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How to Treat and Prevent Maskne, According to Dermatologists

Photo-Illustration: Retailers

Even though more than half of Americans have been fully vaccinated, mask-wearing is far from over. The spreading Delta variant has caused many cities to once again recommend (if not require) masks indoors, regardless of a person’s vaccination status. The CDC has recommended that masks be worn in schools, and they are still required on most forms of public transportation. Which means maskne — pimples caused by wearing a cloth mask — isn’t going anywhere either.

“The technical term for maskne is ‘acne mechanica,’ and it is the result of the mechanical friction of fabric against the skin,” says board-certified dermatologist Carlos Charles, founder of Derma di Colore. “That friction can lead to inflammation and irritation of the skin that impacts the pores, contributing to acne,” he says, and it can be exacerbated by moisture getting caught in the mask from humidity and sweating.

The good news is, you are not doomed to break out whenever you wear a face mask. According to Charles and the three other experts we spoke with, a few simple changes to your mask-wearing and skin-care routine can make a big difference in getting rid of maskne and stopping it from forming in the first place.

Best masks for preventing maskne

One of the first steps in preventing maskne is choosing the right face masks. The dermatologists we spoke with all agree that you should stick with lightweight cotton or silk, both of which are gentler on the skin and create less friction than synthetics like polyester and rayon. This Vida mask is made from two layers of 100% cotton and even comes with a filter. Strategist senior VP of e-commerce Camilla Cho, who owns the Vida, says it’s easy to breathe through, and she appreciates the snug fit from the metal nose piece. Another thing to do is get a mask that fits well. As celebrity facialist and dermatological nurse Natalie Aguilar explains, “I’ve noticed people constantly adjusting their mask every 20 seconds, which only makes friction worse and your mask dirtier.”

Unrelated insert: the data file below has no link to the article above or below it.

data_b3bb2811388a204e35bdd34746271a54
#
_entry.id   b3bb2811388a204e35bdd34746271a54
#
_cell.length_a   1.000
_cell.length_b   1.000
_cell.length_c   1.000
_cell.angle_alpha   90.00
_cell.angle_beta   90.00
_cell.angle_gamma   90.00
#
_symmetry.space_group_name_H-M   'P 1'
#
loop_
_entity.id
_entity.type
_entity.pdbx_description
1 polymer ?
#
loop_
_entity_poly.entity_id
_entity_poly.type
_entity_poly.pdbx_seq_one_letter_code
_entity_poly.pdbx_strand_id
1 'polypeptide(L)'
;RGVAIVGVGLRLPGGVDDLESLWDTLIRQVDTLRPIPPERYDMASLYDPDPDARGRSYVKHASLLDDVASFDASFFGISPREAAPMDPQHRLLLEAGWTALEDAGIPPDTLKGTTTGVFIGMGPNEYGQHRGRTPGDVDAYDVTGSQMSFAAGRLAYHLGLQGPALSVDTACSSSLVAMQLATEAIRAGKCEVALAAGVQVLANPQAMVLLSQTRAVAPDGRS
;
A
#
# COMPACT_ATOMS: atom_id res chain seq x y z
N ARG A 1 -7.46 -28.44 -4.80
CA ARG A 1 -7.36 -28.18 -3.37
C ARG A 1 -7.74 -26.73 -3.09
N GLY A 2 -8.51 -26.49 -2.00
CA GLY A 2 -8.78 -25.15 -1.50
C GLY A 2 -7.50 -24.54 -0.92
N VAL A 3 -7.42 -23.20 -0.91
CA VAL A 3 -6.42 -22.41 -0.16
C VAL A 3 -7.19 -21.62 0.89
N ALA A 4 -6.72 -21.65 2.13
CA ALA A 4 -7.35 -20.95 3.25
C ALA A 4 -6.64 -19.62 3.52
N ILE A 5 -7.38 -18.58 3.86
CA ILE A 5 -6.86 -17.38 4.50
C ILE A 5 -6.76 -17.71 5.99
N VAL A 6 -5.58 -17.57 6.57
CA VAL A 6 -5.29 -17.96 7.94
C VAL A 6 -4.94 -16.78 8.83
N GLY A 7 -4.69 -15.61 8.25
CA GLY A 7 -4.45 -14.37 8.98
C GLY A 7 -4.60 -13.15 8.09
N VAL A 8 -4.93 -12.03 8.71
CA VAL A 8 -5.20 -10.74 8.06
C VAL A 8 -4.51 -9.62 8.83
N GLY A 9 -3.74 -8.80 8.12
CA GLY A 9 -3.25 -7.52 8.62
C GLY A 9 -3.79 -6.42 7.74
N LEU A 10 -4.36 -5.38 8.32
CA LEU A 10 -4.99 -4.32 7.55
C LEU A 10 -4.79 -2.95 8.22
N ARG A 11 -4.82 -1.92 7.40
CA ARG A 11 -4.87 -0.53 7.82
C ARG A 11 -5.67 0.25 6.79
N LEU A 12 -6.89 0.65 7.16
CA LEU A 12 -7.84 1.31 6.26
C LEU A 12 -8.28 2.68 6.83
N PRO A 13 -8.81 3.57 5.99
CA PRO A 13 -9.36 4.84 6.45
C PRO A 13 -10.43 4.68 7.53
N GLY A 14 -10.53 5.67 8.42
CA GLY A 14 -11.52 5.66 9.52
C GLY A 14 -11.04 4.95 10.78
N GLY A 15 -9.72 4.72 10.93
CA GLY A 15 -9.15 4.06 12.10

After that, it’s just keeping it clean. Board-certified dermatologist Dendy Engelman says, “use dye-free, fragrance-free detergents and fabric softeners. It’s often scents and dyes that cause the problem.” In her thorough guide to mask-washing, Strategist writer Hilary Reid calls this Arm & Hammer detergent one of the best for sensitive (and maskne-prone) skin. You’ll want to wash your mask daily, so make sure you buy enough masks to last between laundry days.

If you want to give silk a try, these masks come from the same brand as our favorite silk pillowcase, which is also a top pick among those with sensitive skin.

Dermatologist Marina Peredo of Skinfluence tells us that copper’s antibacterial properties can stop the growth of acne-causing bacteria — much the same way that silver or copper fibers in some athleticwear can prevent odors caused by bacteria. This mask, from FaceLife, can be washed up to 60 times without losing its bacteria-fighting properties.